Depopulation, Deindustrialisation and Disasters are three of the biggest problems facing Japan today. This book discusses how sustainable communities are being created in Japan in an attempt to overcome the threat of the triple Ds . It provides an overview of how each of these three core issues endangers the sustainability of local communities especially, but also discusses how they might also provide an opportunity to replace outdated paradigms, rooted in expansion and competition, with a new way forward on a global scale.
The authors explore how the Japanese government has followed the worldwide trend of implementing neo-liberal policies in response to globalisation and how these policies have resulted in a mass exodus into larger cities such as Tokyo, leaving local communities more vulnerable to socio-economic threats. The authors highlight non-metropolitan areas facing the ‘triple D’ threat and introduce several case studies on how these are working towards achieving a more sustainable future.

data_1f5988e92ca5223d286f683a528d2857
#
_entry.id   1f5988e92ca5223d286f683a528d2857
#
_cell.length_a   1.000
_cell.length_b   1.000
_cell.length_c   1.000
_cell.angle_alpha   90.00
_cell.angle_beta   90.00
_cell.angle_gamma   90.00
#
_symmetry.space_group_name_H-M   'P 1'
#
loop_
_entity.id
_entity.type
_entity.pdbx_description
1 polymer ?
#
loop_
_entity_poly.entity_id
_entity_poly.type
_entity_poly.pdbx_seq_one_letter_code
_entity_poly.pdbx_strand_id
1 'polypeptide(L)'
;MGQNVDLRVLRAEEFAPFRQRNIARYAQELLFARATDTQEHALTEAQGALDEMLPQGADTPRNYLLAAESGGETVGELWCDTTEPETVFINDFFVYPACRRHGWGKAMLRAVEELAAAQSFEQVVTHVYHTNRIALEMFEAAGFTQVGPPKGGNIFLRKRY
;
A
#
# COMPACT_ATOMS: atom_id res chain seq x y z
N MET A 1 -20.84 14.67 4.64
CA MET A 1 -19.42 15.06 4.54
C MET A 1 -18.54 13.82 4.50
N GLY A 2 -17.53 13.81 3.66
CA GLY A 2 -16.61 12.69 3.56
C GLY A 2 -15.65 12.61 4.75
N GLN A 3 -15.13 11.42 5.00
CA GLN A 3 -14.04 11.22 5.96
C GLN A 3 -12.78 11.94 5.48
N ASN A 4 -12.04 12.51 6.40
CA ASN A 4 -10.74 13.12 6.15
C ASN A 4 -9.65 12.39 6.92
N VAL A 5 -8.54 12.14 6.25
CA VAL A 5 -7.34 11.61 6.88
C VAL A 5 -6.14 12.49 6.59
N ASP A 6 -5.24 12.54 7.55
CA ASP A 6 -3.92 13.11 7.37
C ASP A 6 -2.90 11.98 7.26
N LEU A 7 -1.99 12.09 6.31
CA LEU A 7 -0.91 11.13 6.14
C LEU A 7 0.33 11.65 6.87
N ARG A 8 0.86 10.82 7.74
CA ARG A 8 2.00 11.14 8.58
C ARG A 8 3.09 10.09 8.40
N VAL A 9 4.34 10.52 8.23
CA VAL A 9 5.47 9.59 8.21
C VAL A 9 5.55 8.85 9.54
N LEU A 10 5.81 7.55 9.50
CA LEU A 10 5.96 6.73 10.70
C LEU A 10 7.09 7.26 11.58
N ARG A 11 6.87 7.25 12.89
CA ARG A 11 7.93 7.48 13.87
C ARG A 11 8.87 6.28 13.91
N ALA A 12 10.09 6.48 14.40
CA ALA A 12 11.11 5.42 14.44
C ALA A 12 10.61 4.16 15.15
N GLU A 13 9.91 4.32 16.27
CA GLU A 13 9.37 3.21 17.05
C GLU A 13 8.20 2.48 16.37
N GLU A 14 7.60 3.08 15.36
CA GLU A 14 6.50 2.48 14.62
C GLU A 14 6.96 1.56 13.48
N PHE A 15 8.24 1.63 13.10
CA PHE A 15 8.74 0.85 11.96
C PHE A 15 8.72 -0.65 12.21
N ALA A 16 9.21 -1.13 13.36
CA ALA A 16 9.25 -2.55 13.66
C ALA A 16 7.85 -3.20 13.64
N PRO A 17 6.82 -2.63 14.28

Written by members of the LORC (Research Centre for the Local Public Human Resources and Policy Development, Ryukoku University) this collection will be invaluable to scholars across the social and political sciences and to those interested in how innovative policy making can positively influence sustainable development.
Katsutaka Shiraishi is Professor at the Faculty of Policy Science, Ryukoku University, Japan and has acted as the LORC’s Director between 2008 and 2011 and again since 2014. He is also the chair of the board of the Kyoto Alliance, a collaborative platform between universities, local governments, business organisations and non-profit organisations (NPOs) in Kyoto.
Nobutaka Matoba is Professor at the Faculty of Policy Science, Ryukoku University, Japan and has acted as the LORC’s Deputy Director since 2014. He obtained a PhD from the University of Birmingham in the United Kingdom.